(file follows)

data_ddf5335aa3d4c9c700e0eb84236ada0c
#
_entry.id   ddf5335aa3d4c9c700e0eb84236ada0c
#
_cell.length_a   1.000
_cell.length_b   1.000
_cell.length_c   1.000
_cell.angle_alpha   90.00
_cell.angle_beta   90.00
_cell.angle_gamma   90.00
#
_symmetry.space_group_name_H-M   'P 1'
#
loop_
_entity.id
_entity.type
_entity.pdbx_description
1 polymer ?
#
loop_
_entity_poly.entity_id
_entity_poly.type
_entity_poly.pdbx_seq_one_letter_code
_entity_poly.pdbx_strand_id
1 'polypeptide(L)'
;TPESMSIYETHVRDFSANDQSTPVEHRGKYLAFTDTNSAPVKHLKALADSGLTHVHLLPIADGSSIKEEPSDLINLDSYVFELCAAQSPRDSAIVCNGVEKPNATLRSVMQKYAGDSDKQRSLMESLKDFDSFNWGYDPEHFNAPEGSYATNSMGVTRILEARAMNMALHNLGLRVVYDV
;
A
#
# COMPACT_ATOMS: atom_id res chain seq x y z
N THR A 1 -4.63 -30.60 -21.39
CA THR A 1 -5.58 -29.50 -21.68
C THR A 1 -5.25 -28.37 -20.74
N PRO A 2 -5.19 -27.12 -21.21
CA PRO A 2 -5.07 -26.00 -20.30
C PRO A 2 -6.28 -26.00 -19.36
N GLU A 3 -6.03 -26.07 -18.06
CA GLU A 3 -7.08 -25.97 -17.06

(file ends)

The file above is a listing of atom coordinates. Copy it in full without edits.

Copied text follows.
data_ddf5335aa3d4c9c700e0eb84236ada0c
#
_entry.id   ddf5335aa3d4c9c700e0eb84236ada0c
#
_cell.length_a   1.000
_cell.length_b   1.000
_cell.length_c   1.000
_cell.angle_alpha   90.00
_cell.angle_beta   90.00
_cell.angle_gamma   90.00
#
_symmetry.space_group_name_H-M   'P 1'
#
loop_
_entity.id
_entity.type
_entity.pdbx_description
1 polymer ?
#
loop_
_entity_poly.entity_id
_entity_poly.type
_entity_poly.pdbx_seq_one_letter_code
_entity_poly.pdbx_strand_id
1 'polypeptide(L)'
;TPESMSIYETHVRDFSANDQSTPVEHRGKYLAFTDTNSAPVKHLKALADSGLTHVHLLPIADGSSIKEEPSDLINLDSYVFELCAAQSPRDSAIVCNGVEKPNATLRSVMQKYAGDSDKQRSLMESLKDFDSFNWGYDPEHFNAPEGSYATNSMGVTRILEARAMNMALHNLGLRVVYDV
;
A
#
# COMPACT_ATOMS: atom_id res chain seq x y z
N THR A 1 -4.63 -30.60 -21.39
CA THR A 1 -5.58 -29.50 -21.68
C THR A 1 -5.25 -28.37 -20.74
N PRO A 2 -5.19 -27.12 -21.21
CA PRO A 2 -5.07 -26.00 -20.30
C PRO A 2 -6.28 -26.00 -19.36
N GLU A 3 -6.03 -26.07 -18.06
CA GLU A 3 -7.08 -25.97 -17.06